“Just” or “unjust”, every war is a butchery.
The winner is a good butcher.
The loser is not as a good a butcher.
The winner can perhaps give the loser a lesson in butchery.
He should not administer lessons of law, justice or virtue to him.
Yet that is what the winners of 1945 did.
In 1945-1946, at the Nuremberg trial, the four victors of the recently ended war instituted themselves as judges of the vanquished, whom they found guilty, and punished.
They punished him for crimes against peace, war crimes and crimes against humanity, and they held themselves innocent of such crimes .
However, before or during the war, the victors committed such crimes.
Then, after the war, they committed still others: summary executions, deportations of about twelve million Germans, gigantic thefts and looting (of gold, silver, platinum, bank holdings, artwork, scientific patents, industrial facilities), the amputation of a third of the country and splitting of the remainder into four parts, military occupation with the implementation of martial law, takeover of radio stations and newspapers imposing either Hollywood-style or Stalinist propaganda grounded in stories of wholly invented atrocities (“gas chambers”, “steam chambers”, “gas vans”, “gas carriages”, alleged mass killings by drowning, with quicklime or electricity,...) fabricating a phenomenon of mass hysteria based on repentance where the vanquished, becoming after time possessed by a fury of self-accusation, espouses the cause of his conqueror, convinces himself that he belongs to a race of born criminals, runs headlong into servitude and is taken with hatred for whoever suggests that he calm down, reflect a bit, look closely to see whether that with which he has been inculcated is true or not.
Those crimes of after the war were committed solely by the winner, as the loser for his part found himself in a state of total submission, bound hand and foot in a devastated country.
In itself, the Nuremberg trial was a crime against peace, a war crime and a crime against humanity.
– The Nuremberg trial was a crime against peace insofar as, in the very words of its main organiser, the American prosecutor Jackson, it was “a continuation of the war effort of the Allied nations”; it thus amounted to a war waged against a disarmed opponent; sixty-five years later, the victors have still not seen fit to sign a peace treaty with the vanquished.
– The Nuremberg trial was a war crime in that it allowed the winners to hang prisoners, and, sixty-five years later, this type of trial, iniquitous and one-sided, to a greater or lesser degree continues.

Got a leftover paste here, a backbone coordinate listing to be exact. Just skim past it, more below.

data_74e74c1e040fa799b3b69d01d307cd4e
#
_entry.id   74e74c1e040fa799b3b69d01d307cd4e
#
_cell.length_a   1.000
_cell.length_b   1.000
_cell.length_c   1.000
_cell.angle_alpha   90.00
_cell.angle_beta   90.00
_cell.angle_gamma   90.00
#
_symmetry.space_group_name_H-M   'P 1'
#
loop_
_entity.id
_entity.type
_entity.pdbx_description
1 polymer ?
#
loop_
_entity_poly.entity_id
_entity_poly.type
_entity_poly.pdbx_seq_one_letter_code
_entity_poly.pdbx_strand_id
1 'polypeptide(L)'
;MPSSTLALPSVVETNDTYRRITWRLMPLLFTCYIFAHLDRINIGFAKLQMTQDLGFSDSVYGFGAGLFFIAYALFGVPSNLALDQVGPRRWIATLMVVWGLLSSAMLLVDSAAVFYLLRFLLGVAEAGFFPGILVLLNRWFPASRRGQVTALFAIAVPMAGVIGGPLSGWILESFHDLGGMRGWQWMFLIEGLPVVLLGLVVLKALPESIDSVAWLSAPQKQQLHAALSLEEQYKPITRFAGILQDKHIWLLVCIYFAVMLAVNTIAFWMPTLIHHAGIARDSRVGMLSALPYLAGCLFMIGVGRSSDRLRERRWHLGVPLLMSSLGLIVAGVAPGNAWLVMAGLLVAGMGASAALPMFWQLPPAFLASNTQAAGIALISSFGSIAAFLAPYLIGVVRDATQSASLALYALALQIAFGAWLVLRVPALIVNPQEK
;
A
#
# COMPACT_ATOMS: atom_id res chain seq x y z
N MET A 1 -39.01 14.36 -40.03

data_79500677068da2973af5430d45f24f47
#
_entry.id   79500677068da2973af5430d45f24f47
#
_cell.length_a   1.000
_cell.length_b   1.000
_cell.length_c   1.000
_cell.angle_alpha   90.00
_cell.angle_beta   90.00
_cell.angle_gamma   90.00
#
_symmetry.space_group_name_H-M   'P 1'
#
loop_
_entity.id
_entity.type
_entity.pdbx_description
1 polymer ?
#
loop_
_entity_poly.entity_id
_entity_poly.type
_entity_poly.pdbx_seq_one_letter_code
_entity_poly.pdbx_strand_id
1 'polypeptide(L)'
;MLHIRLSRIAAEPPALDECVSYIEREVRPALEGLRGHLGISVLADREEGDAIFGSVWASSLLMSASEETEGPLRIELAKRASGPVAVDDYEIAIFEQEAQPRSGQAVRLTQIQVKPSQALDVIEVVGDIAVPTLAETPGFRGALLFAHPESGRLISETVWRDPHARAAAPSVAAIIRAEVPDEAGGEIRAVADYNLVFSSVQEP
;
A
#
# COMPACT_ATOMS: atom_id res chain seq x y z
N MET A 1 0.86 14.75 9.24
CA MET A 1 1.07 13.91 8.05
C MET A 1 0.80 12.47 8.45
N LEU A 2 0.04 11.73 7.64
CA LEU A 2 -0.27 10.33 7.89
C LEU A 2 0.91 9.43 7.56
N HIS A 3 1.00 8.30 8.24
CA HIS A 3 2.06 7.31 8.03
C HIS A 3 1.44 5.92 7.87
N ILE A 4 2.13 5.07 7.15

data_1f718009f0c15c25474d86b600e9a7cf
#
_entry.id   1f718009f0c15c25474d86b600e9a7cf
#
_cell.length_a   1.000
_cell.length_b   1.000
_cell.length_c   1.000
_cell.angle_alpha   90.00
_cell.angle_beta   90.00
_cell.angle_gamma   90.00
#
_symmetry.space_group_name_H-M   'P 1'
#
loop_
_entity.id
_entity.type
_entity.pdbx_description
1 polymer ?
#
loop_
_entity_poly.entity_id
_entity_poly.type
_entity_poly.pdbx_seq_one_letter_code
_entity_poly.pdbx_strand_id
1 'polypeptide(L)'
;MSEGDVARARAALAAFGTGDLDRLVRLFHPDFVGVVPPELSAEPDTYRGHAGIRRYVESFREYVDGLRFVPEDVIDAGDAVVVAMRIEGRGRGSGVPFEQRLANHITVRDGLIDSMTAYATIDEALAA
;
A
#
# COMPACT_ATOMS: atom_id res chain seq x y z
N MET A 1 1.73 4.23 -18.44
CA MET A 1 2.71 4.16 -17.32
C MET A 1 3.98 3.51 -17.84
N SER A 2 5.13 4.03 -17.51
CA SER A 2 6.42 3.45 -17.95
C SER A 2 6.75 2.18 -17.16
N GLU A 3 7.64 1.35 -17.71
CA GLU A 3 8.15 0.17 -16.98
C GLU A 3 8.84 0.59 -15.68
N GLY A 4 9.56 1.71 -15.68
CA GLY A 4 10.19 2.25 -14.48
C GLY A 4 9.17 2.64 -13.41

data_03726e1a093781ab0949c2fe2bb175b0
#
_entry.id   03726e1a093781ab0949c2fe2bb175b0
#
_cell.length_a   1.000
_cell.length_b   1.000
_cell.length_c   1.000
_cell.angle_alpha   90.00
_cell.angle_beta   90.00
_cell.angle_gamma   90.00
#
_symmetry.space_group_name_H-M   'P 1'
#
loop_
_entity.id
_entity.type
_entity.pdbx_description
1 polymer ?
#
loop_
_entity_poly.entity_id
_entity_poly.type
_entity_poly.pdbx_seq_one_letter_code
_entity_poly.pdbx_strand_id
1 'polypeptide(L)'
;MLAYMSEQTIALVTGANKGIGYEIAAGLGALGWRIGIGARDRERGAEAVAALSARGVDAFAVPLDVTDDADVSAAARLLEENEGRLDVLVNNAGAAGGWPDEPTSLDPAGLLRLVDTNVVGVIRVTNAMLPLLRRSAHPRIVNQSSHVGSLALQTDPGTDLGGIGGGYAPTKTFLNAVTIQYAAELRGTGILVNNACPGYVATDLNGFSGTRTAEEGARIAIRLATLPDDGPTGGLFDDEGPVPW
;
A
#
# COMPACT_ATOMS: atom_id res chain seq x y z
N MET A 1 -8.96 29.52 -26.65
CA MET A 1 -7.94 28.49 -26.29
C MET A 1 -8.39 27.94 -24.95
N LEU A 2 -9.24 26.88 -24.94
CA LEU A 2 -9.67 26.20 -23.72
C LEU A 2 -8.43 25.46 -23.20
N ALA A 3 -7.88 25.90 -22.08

– The Nuremberg trial was a crime against humanity in that it allowed the winners to put an entire country beyond the pale of civilised nations, beyond the pale of humanity; sixty-five years after the end of the conflict, the loser still stands as a guilty party; there is no statute of limitations on his crimes against humanity. Those of the winners have not been tried and never will be. The winners’ innocence is to stand for all time.
In 1945-1946, the Nuremberg trial gave the signal for countless crimes that continue to this day with trials of alleged “Nazi war criminals”, trials of alleged “accomplices of the Nazi war criminals” and, also, trials of revisionists, who are likened to “Nazi war criminals” because they seek, precisely, a revision of the Nuremberg trial.
In its essence, the Nuremberg trial has precedents in history and everyone knows that Justice has always lain down in the winner’s bed but, by its consequences, and thanks especially to the capacities of indoctrination peculiar to our age, it has broken new ground in crime.
It will have been, and remains, the crime of crimes, ever since there have been men who kill .
January 16, 1997
(Revised and updated November 22, 2010)
 In addition, the vanquished was punished for having committed those three crimes within the framework of a fourth crime, that of “conspiracy”.
 See, by Carlos Porter, the brochure Not Guilty at Nuremberg (http://www.zundelsite.org/english/porter/English.pdf), wherein the author also deals with the Tokyo trial. As much an aberration in its premise as the Nuremberg trial, that of Tokyo let show less cynicism, hatred and fanaticism; the Indian judge, for his part, was able to go so far as to express and explain, in an official manner and not without a remarkably broad view of things, his disagreement with the very principle of the trial. At Nuremberg, essentially a Judeo-American trial, Jewish organisations were an interested party, and they left their distinctive stamp on proceedings.